North Dakota is the home to nearly 32-thousand farms-- more than 150 of those are organic.
Ag Reporter Sarah Gustin takes you east of Bismarck for an organic barley harvest.
These rows and each of these seeds are chemical free.
(Thane Dockter / Organic Farmer) "I have a couple good friends who have gotten some health issues from the chemicals they have used. I want to grow the best product I know everybody eats. I just want to grow the best product for everybody to consume and be happy with knowing what they can eat."
Thane Dockter farms near Menoken.
Since 1996, Dockter has been certified organic farming---a practice that he says has both it's rewards and challenges.
(Thane Dockter / Organic Farmer) "You can still raise a fairly good crop with good yields and quality, without any kinda of inputs. Some of the downfalls of it are the weeds are always an issue. The weeds are just a thing you deal with every year. You have to control them mechanical wise instead of spraying."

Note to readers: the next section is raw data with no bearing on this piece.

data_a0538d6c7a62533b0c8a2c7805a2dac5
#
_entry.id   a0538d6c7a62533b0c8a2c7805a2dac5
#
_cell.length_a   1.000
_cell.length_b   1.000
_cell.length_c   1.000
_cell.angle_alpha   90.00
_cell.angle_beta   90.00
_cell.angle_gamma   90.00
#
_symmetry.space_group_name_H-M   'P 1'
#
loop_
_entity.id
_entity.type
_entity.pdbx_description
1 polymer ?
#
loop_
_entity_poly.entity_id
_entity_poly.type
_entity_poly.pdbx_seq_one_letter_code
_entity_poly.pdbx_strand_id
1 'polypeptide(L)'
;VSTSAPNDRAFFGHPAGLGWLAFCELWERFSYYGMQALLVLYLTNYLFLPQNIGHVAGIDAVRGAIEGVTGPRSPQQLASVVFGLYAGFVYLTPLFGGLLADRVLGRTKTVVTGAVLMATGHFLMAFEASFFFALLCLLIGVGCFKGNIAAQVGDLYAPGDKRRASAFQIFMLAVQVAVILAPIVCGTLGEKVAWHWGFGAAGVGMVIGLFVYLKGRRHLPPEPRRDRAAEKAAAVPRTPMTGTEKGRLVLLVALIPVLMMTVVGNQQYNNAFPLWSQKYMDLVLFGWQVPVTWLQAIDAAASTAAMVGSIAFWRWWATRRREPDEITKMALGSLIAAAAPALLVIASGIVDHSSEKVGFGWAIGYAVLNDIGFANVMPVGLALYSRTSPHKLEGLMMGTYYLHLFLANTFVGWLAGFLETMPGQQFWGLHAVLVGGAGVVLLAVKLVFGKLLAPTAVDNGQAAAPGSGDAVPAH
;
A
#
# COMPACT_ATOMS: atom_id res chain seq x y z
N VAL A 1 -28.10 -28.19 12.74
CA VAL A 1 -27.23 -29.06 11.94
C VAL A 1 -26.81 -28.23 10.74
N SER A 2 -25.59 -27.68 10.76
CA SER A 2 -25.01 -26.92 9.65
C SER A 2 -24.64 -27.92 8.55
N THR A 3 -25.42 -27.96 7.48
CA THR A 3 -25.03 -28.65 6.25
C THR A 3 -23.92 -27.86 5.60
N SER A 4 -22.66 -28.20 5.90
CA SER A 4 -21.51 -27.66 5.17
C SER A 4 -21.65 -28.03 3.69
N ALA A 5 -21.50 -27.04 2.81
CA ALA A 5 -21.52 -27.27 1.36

Dockter says to avoid some of the weed pressure in the field he planted his crops a little later this year.
This years rains have been timely, and it's showing up in the hopper.
(Thane Dockter / Organic Farmer) "The barley crop is better than what I have had in the past. So I chanced it a little bit later and got a little less weeds and the yields were actually better because we had timely rains to where they were filling. So the timing was pretty good this year."
(Sarah Gustin / email@example.com) "THESE ARE SOME OF DOCKTERS FIRST PASSES OF THE SEASON AND WITH A LONG FALL LEFT AHEAD THERE IS PLENTY OF HARVESTING LEFT TO DO."
The flax and rye is already in the bin.
Once these barley rows are thrashed it's time to move into the wheat before the sunflowers and soybeans are ready this fall.
(Thane Dockter / Organic Farmer) "The soybeans are looking really good. They are waist high now most exciting for soybeans. And they are full of pods."
Dockter says the biggest investments in being organic are time and fuel because of the number of times he has to work the ground for weed control.